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U.S. Department of Health and Human Services

Gaps in Contraception Access and Zika

Estimates of Contraceptive Need among Currently Sexually Active, Uninsured Women

Access to family planning services, including access to the full range of contraceptive methods to prevent unintended pregnancy is an important way to prevent Zika-related birth defects.  Sexually-active women who do not have access to contraception are at greater risk of an unplanned pregnancy.

Certain areas of the United States are at an increased risk for unplanned pregnancies with Zika-infected fetuses.  Cities with large diaspora populations and areas where the Aedes aegypti and Aedes albopictus mosquitoes are present are at increased risk for local Zika transmission.  Many of those areas also contain high concentrations of uninsured, sexually active women.

As indicated by the map, there are several areas of concern.  For example, the Aedes aegypti and Aedes albopictus mosquitoes are both present in Texas and the state contains two diaspora cities:  Dallas and Houston.  The state also contains many areas with large concentrations of uninsured women in need of contraception.  All states where the Aedes aegypti and/or Aedes albopictus mosquitoes are present also contain uninsured, sexually active women in need of contraceptive services.

Map of Estimates of Contraceptive Need among Currently Sexually Active, Uninsured Women by state.  For full data, see http://www.phe.gov/preparedness/planning/contraception/pages/data.html 

About the data:

The estimates shown on the map represent the number of uninsured women in a geographic area who are uninsured, currently sexually-active and in need of contraception. This includes women who are:

  • without insurance coverage
  • sexually-active in the past 3 months
  • of childbearing age (15-44 years old)
  • not sterile through either an operation (i.e. tubal sterilization) or who are not fecund for other reasons
  • not with a partner is sterile due to vasectomy
  • not pregnant or postpartum
  • not seeking pregnancy

The geographic areas provided include US States and Public Use Microdata Areas (PUMAs). PUMAs are statistically-defined areas that contain at least 100,000 people, cover the entirety of the United States, and are nested within states and territories. 

The accompanying data file includes several estimates.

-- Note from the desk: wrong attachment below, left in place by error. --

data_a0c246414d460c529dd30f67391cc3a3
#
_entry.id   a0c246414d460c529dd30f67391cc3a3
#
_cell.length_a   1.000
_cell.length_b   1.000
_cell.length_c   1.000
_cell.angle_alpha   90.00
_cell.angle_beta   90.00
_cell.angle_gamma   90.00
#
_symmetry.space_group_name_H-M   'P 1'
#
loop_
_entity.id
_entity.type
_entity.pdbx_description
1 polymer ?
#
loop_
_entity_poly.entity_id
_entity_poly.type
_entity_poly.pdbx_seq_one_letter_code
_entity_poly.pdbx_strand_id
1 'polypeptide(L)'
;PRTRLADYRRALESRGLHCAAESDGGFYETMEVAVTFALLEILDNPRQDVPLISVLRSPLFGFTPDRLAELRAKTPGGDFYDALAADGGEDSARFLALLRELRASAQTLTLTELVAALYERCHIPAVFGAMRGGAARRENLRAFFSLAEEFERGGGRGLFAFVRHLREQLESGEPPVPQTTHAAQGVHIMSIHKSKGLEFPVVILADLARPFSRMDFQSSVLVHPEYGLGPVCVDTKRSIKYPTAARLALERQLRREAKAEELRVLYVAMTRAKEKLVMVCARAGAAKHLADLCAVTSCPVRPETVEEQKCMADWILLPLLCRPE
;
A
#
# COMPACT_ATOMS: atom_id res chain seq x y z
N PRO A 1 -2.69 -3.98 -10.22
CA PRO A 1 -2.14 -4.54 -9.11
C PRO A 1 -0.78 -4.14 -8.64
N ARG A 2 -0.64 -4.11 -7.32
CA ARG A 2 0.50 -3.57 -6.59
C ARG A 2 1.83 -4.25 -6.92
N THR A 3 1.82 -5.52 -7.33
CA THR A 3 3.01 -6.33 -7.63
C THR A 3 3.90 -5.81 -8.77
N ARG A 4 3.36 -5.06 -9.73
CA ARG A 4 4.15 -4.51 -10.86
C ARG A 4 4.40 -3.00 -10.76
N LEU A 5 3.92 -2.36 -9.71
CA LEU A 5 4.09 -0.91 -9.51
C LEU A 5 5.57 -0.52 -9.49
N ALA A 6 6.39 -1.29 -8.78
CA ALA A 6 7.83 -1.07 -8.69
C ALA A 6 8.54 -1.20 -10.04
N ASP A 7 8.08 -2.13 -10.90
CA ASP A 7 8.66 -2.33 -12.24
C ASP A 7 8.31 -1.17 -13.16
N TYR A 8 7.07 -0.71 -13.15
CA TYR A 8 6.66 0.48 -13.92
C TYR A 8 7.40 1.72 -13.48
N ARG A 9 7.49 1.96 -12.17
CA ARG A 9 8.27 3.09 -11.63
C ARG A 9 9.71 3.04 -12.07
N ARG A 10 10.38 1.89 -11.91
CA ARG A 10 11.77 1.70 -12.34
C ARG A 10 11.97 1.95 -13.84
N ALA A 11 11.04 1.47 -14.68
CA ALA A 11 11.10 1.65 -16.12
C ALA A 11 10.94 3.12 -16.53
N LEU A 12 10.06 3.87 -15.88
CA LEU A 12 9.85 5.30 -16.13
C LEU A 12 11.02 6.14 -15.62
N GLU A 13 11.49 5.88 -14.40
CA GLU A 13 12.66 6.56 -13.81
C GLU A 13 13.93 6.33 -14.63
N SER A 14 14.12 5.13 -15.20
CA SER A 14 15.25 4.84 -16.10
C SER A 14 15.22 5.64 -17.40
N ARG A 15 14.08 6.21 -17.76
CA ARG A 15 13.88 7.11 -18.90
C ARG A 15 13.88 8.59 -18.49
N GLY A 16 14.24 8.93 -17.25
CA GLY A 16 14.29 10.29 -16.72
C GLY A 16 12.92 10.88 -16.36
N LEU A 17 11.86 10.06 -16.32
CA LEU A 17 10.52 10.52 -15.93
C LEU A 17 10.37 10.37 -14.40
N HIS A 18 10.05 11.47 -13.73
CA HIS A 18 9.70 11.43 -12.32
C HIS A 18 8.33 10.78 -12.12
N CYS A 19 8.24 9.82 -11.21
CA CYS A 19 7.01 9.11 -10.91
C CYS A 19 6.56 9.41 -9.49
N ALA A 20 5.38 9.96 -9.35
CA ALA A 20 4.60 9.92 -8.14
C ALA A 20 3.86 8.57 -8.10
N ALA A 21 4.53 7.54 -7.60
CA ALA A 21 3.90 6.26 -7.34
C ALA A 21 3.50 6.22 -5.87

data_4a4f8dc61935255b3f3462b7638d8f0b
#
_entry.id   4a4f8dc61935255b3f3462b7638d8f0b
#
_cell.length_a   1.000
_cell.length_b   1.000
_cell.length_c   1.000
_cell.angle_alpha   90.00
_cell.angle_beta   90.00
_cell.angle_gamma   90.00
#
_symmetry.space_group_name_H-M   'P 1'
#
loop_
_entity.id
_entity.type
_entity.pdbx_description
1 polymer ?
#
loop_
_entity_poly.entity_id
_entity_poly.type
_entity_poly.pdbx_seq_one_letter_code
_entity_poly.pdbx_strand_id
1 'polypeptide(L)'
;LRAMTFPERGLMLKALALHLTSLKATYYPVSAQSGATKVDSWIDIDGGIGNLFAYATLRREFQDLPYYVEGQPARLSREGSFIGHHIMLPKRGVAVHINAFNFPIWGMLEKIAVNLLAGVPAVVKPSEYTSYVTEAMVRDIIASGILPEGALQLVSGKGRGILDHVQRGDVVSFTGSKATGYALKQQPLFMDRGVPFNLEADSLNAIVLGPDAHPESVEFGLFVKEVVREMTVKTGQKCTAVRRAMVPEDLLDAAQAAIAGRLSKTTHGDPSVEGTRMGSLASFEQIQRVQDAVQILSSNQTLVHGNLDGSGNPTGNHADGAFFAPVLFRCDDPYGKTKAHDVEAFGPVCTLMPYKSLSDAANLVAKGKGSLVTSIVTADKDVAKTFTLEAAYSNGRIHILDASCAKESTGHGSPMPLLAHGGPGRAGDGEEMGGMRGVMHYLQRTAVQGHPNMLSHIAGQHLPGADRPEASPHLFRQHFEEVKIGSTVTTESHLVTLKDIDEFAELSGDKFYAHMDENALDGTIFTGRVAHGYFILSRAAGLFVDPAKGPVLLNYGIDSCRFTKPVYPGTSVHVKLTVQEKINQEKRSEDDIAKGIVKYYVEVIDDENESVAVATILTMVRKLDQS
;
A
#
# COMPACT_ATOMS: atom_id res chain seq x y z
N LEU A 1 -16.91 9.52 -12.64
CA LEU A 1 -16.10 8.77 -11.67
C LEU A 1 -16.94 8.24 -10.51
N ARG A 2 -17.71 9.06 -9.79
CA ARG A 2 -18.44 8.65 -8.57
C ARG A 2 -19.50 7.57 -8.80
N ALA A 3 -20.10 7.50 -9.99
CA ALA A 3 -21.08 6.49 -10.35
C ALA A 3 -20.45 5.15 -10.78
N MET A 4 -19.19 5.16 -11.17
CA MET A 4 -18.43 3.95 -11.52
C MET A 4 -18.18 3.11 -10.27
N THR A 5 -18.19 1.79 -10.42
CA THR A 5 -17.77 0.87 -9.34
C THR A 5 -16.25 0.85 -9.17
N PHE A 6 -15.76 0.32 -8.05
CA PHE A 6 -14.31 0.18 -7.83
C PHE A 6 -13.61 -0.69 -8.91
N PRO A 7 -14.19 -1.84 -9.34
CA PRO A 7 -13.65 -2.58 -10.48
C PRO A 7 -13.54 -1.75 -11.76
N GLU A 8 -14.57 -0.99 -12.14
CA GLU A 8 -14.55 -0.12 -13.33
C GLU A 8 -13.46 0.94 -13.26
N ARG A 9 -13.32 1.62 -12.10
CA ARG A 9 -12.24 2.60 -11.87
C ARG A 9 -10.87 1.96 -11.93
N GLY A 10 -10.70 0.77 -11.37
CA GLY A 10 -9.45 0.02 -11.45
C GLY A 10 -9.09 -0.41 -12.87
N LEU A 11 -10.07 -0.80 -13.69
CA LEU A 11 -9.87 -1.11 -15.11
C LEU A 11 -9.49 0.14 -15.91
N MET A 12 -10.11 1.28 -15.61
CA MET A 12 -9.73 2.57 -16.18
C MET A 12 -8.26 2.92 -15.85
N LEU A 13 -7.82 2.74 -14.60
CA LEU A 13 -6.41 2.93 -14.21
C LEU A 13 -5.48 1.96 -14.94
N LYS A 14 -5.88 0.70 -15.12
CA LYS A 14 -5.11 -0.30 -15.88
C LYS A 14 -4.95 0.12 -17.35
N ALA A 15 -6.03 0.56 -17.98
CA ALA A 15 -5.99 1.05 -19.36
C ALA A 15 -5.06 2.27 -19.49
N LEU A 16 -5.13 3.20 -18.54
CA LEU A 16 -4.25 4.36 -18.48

Variable Name Definition

All women, age 15-44

Number of all women in this age range

Need contraceptives, total

Number of sexually-active women, age 15-44, who are in need of contraceptive services

Not in need of contraceptives, total

Number of women, age 15-44, who are not in need of contraceptive services

Need contraceptives, uninsured

Number of sexually-active women, age 15-44, who are uninsured and in need of contraceptive services

Need contraceptives, insured

Number of sexually-active women, age 15-44, who are insured and in need of contraceptive services

Need contraceptives, uninsured, percent of females 15-44

Percent of all women age 15-44 who are uninsured, sexually-active and in need of contraceptive services


The estimates are derived using data from three sources:

The HHS Office of the Assistant Secretary for Planning and Evaluation produced these estimates using a statistical model using the National Survey of Family Growth to identify the proportion of women nationally who are in different demographic categories that fit the above definition of being in need of contraceptive services. The model results were then applied to subnational geographic areas using the American Community Survey, accounting for different demographic compositions of those areas. 

Insurance rates were drawn from the state-level estimates from the National Health Interview Survey and local-level estimates from the American Community Survey.

Insurance status is an important indicator of access to contraceptives. However, insurance coverage does not necessarily mean that a woman’s contraceptive needs are met. Not all insured individuals may access contraceptives that are covered by their insurance plans, in part due to concerns over confidentiality. Insurance plans differ in the administrative and logistical steps to access some types of contraceptives, such as long-acting reversible contraception, which may present barriers for some women. In addition, uninsured women may have access to contraceptives, either through purchasing out of pocket, or through publicly funded family planning clinics, such as Title X clinics. While clinics are an important source of contraceptive services, not all need is met through clinics.

  • This page last reviewed: August 18, 2016